2.2. Information Retrieval
All study subjects were interviewed by a person purpose-trained to administer a structured questionnaire addressing various aspects of lifestyle, with special emphasis on smoking habit, alcohol consumption, occupation, and other activities related to the development of oral and pharyngeal cancers. For cases, the interview was done as soon as possible after cancer was detected and always within 15 days from diagnosis. The questionnaire used was previously applied to a group of individuals fulfilling the characteristics of the subjects going to be included and all questions with difficult interpretation were duly amended.
2.3. Laboratory Methods
After cases and controls were identified, whole blood samples of 6 mL were collected from each subject in heparin-containing tubes. The samples were stored at 4°C and centrifuged at 2800 rpm for at least 10 minutes within the next 24 hours. The three independent fractions were isolated and stored at −84°C until analysis. DNA was extracted from the buffy coat of middle layer containing monocytes. The cells were washed with TE (10x) and centrifuged at 3000 rpm during 10 minutes several times until they were cleaned. The pellet was then treated with lysis buffer and proteinase K in 1% SDS previous to the extraction of DNA with phenol-chloroform and ethanol precipitation similarly as previously described . The DNA was precipitated in the presence of high concentrations of ammonium acetate (to further purify the DNA) and resuspended in TE to approximately 300g/mL. The genotyping assays were performed at the Molecular Medicine Unit of the Santiago de Compostela University Hospital Complex.
Genotyping for GSTM1 was carried out in the whole sample using a modified PCR method described previously . Reactions were carried out in a final volume of 12.5L containing 20 mM Tris-HCl (PH 8.4), 50 mM KCl, 3 mM MgCl2, 0.25M of each GSTM1 primer, 0.25M of each β-globin primer (internal control), 1 U Taq DNA polymerase (Promega), 2M each dNTPs, and 600–900 ng of DNA. The GSTM1 primers were 5′-GAACTCCCTGAAAAGCTAAGC and 5′-GTTGGGCTCAAATATACGGTGG. A negative control was included in all batches. The PCR conditions were 94° for 3 minutes, followed by 35 cycles of 94°C for 30 seconds, 58°C for 30 seconds, 72°C for 45 seconds, and a final extension of 72°C for 7 minutes.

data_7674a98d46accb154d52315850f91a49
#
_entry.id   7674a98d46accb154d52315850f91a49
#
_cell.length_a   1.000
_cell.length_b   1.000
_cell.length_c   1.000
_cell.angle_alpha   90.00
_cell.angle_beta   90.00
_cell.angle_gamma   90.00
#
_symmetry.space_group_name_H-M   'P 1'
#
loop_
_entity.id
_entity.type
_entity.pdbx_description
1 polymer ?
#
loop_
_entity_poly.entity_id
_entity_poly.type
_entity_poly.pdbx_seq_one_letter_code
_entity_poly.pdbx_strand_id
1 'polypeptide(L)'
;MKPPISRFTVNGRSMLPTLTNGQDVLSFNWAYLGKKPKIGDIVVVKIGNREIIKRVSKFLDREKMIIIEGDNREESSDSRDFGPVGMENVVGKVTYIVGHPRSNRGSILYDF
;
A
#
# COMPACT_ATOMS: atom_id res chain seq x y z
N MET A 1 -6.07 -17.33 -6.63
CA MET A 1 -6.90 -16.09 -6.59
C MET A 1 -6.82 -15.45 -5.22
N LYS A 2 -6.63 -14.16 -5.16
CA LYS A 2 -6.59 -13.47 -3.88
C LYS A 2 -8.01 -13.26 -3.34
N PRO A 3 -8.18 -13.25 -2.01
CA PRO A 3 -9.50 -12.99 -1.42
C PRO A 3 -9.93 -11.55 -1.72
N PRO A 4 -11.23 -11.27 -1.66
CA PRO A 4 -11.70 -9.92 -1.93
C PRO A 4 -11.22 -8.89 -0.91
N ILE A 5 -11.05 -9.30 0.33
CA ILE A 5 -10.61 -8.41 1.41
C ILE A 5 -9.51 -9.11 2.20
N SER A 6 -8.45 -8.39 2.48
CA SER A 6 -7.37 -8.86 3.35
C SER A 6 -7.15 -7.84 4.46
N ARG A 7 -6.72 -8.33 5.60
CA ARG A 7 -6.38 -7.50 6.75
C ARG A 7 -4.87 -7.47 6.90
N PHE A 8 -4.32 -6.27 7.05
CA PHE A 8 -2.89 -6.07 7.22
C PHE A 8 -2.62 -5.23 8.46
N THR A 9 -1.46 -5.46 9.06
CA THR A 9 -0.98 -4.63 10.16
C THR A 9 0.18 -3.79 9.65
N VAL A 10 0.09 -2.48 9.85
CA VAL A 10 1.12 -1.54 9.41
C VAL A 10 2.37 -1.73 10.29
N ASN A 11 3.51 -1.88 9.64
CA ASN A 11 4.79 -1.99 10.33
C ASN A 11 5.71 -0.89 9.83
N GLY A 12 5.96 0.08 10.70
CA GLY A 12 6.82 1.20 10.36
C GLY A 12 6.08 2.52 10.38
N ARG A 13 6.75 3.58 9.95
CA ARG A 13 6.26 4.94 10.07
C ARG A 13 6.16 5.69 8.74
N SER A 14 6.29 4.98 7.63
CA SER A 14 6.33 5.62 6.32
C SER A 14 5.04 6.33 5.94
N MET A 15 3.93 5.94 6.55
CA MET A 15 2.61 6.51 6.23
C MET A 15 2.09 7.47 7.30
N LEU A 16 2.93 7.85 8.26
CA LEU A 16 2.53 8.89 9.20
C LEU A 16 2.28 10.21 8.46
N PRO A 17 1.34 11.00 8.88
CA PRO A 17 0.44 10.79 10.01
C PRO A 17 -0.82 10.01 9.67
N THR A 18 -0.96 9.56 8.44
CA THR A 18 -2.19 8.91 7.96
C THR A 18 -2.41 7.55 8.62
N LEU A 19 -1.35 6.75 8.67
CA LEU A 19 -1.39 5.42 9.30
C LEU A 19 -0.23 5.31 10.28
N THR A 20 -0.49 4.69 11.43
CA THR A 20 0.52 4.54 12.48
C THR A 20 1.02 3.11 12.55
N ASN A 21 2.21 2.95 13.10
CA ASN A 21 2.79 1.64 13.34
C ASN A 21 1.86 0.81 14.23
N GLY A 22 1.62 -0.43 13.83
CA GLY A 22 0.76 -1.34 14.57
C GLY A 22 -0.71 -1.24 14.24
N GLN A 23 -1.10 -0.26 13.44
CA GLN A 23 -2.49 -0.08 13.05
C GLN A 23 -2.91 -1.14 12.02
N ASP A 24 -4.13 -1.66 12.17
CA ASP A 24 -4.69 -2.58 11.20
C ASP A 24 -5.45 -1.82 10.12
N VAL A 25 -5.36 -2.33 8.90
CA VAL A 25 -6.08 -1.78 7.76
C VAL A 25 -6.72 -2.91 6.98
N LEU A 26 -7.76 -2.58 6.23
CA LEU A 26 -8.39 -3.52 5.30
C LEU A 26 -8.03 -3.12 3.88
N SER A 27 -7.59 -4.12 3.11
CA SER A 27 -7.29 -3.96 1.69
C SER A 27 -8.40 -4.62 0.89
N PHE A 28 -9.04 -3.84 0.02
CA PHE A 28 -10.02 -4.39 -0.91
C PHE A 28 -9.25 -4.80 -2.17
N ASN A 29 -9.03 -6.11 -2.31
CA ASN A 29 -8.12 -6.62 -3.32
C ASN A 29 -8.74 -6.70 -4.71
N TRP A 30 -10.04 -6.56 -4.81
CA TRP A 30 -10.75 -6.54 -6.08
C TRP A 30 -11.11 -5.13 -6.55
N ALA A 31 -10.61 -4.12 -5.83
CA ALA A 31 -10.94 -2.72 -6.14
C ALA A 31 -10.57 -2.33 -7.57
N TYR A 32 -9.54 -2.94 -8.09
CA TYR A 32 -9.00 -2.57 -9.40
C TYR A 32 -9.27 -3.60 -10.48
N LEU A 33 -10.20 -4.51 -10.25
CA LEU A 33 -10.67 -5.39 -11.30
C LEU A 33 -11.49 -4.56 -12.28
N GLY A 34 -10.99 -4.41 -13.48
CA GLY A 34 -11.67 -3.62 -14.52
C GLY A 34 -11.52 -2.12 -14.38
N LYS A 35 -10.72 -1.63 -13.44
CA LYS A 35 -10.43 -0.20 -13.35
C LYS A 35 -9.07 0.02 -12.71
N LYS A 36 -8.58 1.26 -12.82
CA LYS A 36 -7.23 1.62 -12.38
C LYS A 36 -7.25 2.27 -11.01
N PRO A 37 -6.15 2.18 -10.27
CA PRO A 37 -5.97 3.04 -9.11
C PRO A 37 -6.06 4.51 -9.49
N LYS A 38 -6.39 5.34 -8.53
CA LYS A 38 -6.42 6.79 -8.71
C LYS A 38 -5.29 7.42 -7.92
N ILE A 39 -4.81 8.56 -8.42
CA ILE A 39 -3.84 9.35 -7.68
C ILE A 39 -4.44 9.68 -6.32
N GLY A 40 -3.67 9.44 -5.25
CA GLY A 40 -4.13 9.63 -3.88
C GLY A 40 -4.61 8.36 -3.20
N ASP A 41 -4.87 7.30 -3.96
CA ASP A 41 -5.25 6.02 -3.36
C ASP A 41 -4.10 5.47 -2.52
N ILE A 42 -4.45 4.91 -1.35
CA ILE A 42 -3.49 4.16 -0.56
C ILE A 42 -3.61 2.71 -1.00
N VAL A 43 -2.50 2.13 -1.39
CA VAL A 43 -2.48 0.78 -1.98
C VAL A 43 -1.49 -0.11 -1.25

To analyse the exon 4 mEH polymorphism (), a 357-bp fragment containing the polymorphic site was amplified . The PCR was performed in all subjects using the sense primer 5′-GGGGTGCCAGAGCCTGACCGT-3′ and the antisense primer 5′-AACACCGGGCCCACCCTTGGC-3′ (Sigma-Genosys). The PCR cycling conditions were 95°C for 2 minutes, followed by 35 cycles at 95°C for 30 seconds, 60°C for 30 seconds, 72°C for 30 seconds, with a final step at 72°C for 7 minutes. After PCR amplification, 10L of the PCR product was digested overnight at 37°C with 10U of RsaI (Invitrogen). The wild-type genotype (AA) produced 295-bp and 62-bp bands, the heterozygous genotype (AG) yielded 295-bp, 174-bp, 121-bp, 62-bp; and the rare allele (GG) gave 174-bp, 121-bp, and 62-bp bands.